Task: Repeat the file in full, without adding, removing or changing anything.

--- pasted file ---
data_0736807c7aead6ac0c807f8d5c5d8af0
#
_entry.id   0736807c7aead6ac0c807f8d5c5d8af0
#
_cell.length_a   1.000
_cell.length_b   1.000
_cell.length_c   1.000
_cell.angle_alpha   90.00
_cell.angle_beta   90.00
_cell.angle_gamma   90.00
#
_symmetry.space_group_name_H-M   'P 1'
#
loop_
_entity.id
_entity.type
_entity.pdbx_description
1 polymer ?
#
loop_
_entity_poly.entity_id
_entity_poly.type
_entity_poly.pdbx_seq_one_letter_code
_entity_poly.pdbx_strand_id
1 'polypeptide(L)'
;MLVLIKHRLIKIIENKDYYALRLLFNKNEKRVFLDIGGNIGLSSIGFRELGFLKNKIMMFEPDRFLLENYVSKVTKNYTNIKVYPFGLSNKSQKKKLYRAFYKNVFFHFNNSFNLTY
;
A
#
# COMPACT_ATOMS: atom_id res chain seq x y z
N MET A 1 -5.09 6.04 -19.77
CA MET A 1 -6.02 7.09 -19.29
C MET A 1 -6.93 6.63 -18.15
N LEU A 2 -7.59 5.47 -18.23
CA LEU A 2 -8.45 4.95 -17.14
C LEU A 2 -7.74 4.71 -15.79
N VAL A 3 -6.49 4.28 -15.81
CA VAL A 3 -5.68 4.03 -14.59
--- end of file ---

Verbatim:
data_0736807c7aead6ac0c807f8d5c5d8af0
#
_entry.id   0736807c7aead6ac0c807f8d5c5d8af0
#
_cell.length_a   1.000
_cell.length_b   1.000
_cell.length_c   1.000
_cell.angle_alpha   90.00
_cell.angle_beta   90.00
_cell.angle_gamma   90.00
#
_symmetry.space_group_name_H-M   'P 1'
#
loop_
_entity.id
_entity.type
_entity.pdbx_description
1 polymer ?
#
loop_
_entity_poly.entity_id
_entity_poly.type
_entity_poly.pdbx_seq_one_letter_code
_entity_poly.pdbx_strand_id
1 'polypeptide(L)'
;MLVLIKHRLIKIIENKDYYALRLLFNKNEKRVFLDIGGNIGLSSIGFRELGFLKNKIMMFEPDRFLLENYVSKVTKNYTNIKVYPFGLSNKSQKKKLYRAFYKNVFFHFNNSFNLTY
;
A
#
# COMPACT_ATOMS: atom_id res chain seq x y z
N MET A 1 -5.09 6.04 -19.77
CA MET A 1 -6.02 7.09 -19.29
C MET A 1 -6.93 6.63 -18.15
N LEU A 2 -7.59 5.47 -18.23
CA LEU A 2 -8.45 4.95 -17.14
C LEU A 2 -7.74 4.71 -15.79
N VAL A 3 -6.49 4.28 -15.81
CA VAL A 3 -5.68 4.03 -14.59